Angler’s Log

A very nice wild rainbow trout fly caught on the McKenzie. Wild fish like this (note the presence of an adipose fin between the tail and dorsal) must be released in many lakes and rivers. Always check the regulations. Frank Armendariz/The Creswell Chronicle

The calendar tells us that summer is still several days away, but the weather has been loudly proclaiming that summer arrived several weeks ago.
Fortunately we had a wet winter with above-average precipitation and conditions are exceptional. Key among the beneficiaries of the water are all the southern Willamette Valley reservoirs, lakes and ponds, which are completely full – some for the first time in several years.
The abundance is also reflected in the runoff that has our local rivers still flowing at levels more typical of early spring than early summer.
Coming off Father’s Day weekend, our cup is running over with good angling opportunities.
• More specifically, starting on the eastern edge of Lane County, the high lakes of the Cascades have been fishing very well this spring. These lakes are easy to access from the Willamette Valley and include Crescent Lake, O’Dell, Hills Creek Reservoir and Fall Creek Reservoir, essentially accessed from Highway 58. Suttle Lake, Clear Lake, Blue River Reservoir and Leaburg Lake can be reached from Highway 126.
• Generally speaking, you will find generous limits on a larger variety of harvestable fish species in the Highway 58 lakes. Kokanee, rainbow trout, lake trout and even bass, both large- and smallmouth, are present. Along Highway 126, with the exception of Suttle Lake that has Kokanee, lake trout and some bass too, only rainbow trout are planted for recreational harvest. The proliferation of other species actually has been suppressed in favor of native fish that include bull trout, salmon and rainbow trout, aka Red Sides in the more pristine McKenzie River drainage. In all cases, the lakes in the eastern part of Lane County are in wonderful condition and producing well in early summer.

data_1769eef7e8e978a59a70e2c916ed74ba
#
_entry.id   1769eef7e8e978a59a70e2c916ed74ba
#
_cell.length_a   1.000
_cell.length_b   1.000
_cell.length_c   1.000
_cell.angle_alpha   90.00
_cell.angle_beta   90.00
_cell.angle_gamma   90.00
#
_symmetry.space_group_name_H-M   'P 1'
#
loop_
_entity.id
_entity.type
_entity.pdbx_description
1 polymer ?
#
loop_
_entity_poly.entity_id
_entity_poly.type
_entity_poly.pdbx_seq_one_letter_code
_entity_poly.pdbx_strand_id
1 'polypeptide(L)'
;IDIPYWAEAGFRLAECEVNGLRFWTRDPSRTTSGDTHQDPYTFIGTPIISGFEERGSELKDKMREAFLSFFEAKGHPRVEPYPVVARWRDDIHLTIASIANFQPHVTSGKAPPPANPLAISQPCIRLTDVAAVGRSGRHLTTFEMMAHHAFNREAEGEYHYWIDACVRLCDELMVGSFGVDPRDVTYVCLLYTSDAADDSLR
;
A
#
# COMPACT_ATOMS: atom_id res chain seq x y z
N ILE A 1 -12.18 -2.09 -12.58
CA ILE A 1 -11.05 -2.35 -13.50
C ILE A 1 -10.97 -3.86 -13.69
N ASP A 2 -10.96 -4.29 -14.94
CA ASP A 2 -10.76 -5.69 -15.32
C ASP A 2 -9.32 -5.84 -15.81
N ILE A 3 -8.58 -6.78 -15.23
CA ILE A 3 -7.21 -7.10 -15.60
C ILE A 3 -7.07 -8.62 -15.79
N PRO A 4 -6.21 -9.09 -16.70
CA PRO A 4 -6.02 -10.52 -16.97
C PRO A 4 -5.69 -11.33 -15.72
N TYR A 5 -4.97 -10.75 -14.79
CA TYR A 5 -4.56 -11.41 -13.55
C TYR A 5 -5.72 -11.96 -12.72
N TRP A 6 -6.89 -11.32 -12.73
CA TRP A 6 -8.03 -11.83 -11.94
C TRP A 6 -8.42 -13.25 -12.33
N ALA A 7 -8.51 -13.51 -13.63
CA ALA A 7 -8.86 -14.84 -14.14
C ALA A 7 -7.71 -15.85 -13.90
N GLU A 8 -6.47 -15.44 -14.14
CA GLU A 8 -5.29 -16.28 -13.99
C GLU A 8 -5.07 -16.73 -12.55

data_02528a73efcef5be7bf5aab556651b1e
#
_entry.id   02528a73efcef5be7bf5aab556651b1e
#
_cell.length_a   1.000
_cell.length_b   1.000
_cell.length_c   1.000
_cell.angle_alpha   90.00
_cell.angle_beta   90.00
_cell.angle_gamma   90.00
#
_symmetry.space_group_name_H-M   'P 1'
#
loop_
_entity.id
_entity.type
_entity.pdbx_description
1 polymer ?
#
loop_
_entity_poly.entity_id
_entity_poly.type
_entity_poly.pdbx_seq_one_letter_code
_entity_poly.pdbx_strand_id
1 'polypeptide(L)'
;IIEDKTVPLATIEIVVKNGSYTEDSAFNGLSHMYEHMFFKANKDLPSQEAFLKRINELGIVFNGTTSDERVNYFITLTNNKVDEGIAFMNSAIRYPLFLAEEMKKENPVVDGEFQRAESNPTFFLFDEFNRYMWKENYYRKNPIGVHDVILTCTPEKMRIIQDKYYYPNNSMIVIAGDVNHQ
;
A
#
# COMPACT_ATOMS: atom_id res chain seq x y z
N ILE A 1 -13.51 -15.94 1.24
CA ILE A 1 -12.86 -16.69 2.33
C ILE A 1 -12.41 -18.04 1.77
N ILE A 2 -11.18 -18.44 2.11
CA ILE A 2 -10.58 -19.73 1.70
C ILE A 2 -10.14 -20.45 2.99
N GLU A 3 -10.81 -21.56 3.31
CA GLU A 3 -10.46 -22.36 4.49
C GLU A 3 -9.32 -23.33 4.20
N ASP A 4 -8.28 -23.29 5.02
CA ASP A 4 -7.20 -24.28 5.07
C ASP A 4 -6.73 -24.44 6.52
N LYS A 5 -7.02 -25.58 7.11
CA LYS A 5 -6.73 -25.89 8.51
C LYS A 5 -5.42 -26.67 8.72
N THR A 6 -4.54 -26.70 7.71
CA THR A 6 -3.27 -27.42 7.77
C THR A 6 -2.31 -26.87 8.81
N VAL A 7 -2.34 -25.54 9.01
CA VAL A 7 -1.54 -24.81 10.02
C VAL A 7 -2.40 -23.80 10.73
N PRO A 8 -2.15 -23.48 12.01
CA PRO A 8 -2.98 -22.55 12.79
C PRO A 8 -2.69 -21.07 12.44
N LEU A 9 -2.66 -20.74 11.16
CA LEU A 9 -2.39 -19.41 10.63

The river fishing has been good, too, with the McKenzie having some of the best success rates in the southern Willamette Valley. Heavily stocked with rainbow trout from Hendricks Wayside upstream to Finn Rock, I’ve seen plenty of limits from both boat and bank anglers. Fishing with baits, spinners or flies, successful anglers are running their lures close to the bottom.
• In far western Lane County, in the Florence-area lakes, the bass are off the spawning beds and it’s time to fish structure as they spread in the lakes. Soft plastics, spinner baits and crank bait consistently produce. Offshore, the wind laid down last week and the Pacific Ocean settled for a few days, allowing the bottomfish boats to get on the water. Though there were no exceptional reports, none of the reports that came to me were bad. I was assured that the season was just starting and will only get better and that it won’t be long before salmon and
• A bit of a downer… The spring chinook and summer steelhead fisheries continue to disappoint, with a few exceptions. Only about 16,000 springers and 2,200 summer steelhead have passed above the falls at Oregon City. In both cases, this is far below the 20-year average of 43,000 salmon and 17,000 steelhead. Even with so few fish in the system, some anglers have had good days. Both runs are now down to a trickle as viewed from the counting stations at the Oregon City falls; expect to have to work pretty hard to put one in the net.
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